Methylation of tumor suppressor genes is one of the most important epigenetic changes, which drive tumorigenesis. Circulating DNA has been known to reflect the molecular changes and tumor heterogeneity present in tumor tissue [38,49]. Previously published reports showed methylation signatures for pancreatic tumor tissue, which can easily predict the prognosis in patients [50], however cumbersome and invasive. Liquid biopsies are much easier and less invasive as compared to challenging process of tissue sampling and its usage is currently increasing in clinical setting. In this review we have focused on all the advancements made in the early diagnosis of PDAC based on methylation signature of liquid biopsies. Most of the studies we deciphered are focused on the genes, which are undergoing aberrant hypermethylation during the pathogenesis of diseases. Most of the studies showed the methylation levels at different stages of PDAC. For e.g. BNC1 levels were observed at all stages of PDAC however, ADAMTS1 gets methylated only at stage I and II of PDAC [49]. Therefore, this information provides us the information of using the combined DNA methylation of these genes to track the progression of diseases. Another worth mentioning aspect is that the target may also show the differences in its DNA methylation signature depending on the stage of the diseases. This may be relevant in diseases like PDAC, where inflammation plays an important role in aberrant DNA methylation [51,52]. For e.g. genes like CCND2, CDKN1C and MCH1 were able differentiate PDAC patients from healthy individual with great sensitivity and specificity, however same genes were hyper methylated in CP individuals [53]. Moreover, ADAMTS1 showed higher frequency of methylation in stage I and II of PDAC patients but stage III and IV showed lower methylation frequency, hence supports methylation dynamics. Additional investigation needs to be performed on this to strongly correlate the DNA methylation levels with the diseases stage. Great efforts have been made in using highly predictive combination of DNA methylation patters, quite obvious that a methylation level of individual gene is not seldom able to explore the complex biology of diseases. Therefore, the employment of multiple biomarkers enables the early detection and management of diseases during progression. Singh et al., described the usage of NPTX2, SPARC and UCHL1 which could efficiently differentiate PDAC patients from the healthy controls and may be used as prognostic and diagnostic invasive biomarkers of diseases [35]. Moreover, prediction models are extensively used now a days and these can be integrated with DNA methylation status to develop robust predictive tools for PDAC patients. These predictive tools are also efficient in developing aggregate biomarkers that combined different diseases specific target [37]. These models were successfully able to distinguish PDAC patients from healthy controls and CP individuals with good specificity and sensitivity. However, detection and reproducibility of data in clinics still hinders. More number of patients needs to be involved to achieve the robust data. The different origins of cirDNA and genetic heterogeneity of tumor makes interpretation of results even more difficult. But the technological advancement made enables deconvolving the heterogeneity of cirDNA and pinpoint the tissue-specific and diseases specific molecules based on specific DNA methylation signatures [40]. This breakthrough will help to encourage the use of liquid biopsies and so the research in the biomarker discovery.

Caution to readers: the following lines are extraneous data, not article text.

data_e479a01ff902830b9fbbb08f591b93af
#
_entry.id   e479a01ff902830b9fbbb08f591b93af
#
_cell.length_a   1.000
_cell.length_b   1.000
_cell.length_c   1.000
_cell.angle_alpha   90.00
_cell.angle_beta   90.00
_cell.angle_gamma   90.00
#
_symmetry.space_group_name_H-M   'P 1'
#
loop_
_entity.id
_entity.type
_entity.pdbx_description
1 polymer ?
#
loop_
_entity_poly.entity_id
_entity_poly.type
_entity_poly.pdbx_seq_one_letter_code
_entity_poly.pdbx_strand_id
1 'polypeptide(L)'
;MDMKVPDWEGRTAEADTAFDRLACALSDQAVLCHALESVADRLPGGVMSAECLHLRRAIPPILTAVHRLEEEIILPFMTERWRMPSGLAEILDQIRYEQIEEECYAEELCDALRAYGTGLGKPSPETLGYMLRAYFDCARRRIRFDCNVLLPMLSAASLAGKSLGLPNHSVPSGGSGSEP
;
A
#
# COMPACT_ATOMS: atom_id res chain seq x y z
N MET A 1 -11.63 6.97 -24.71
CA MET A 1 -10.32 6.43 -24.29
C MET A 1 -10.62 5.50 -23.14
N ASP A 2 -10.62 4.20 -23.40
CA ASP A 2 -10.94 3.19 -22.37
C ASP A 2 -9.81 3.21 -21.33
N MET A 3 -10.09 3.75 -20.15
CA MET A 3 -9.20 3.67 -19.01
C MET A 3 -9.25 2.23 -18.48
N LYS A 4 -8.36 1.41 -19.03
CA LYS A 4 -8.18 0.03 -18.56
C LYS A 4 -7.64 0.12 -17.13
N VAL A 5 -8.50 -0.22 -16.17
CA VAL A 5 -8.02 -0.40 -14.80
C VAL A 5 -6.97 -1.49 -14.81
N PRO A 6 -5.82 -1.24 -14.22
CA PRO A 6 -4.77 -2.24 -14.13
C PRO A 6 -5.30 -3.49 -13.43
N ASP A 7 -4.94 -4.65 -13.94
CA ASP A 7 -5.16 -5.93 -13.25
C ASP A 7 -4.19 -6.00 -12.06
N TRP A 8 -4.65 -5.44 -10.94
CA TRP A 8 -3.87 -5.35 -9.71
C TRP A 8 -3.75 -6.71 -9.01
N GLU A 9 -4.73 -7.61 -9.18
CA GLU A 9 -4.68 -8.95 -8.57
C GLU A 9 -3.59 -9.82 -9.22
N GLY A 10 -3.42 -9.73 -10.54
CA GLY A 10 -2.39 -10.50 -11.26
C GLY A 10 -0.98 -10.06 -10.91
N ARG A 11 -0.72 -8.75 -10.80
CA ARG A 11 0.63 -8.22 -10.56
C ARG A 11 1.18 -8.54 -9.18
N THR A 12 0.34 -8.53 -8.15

This review has focused on all the advancements made in liquid biopsy of PDAC patients, exclusively aimed to elucidate the role and development of differential DNA methylation biomarkers to guide clinical management of PDAC. The usage of new technologies and array-based screening methods of DNA methylation detection could be more informative for diseases prognosis and developing personalized therapeutic strategies at early stage of PDAC. To achieve further benefits, more efforts needs to be done in standardization of methods and validation of existing biomarkers in larger cohorts of pancreatic diseases. Table 1 is summarizing list of genes showing differential DNA methylation between healthy pancreas, pancreatic cancer and chronic pancreatitis in liquid biopsies.

DNA methylation in liquid biopies of PDAC patients.
  Gene   Event Characteristics of the study   Methods Characteristics of the study   Event   References
 ADAMTS1       qMSP       HC vs. PT   Hyper   Yi et al., 2013
APC       MSP       CP vs. PT   Hyper Henriksen et al., 2016
      MSP       CP vs. PT   Hyper Henriksen et al., 2016
      qMSP       HC vs. PT   Hyper   Yi et al., 2013
BRCA1       MSP       CP vs. PT   – Henriksen et al., 2016
        MCAM       HC vs. CP   Hyper Ligget et al., 2010
CCND2       qMSP       HC+CP vs. PT   Hyper Matsub-
ayashi et al., 2006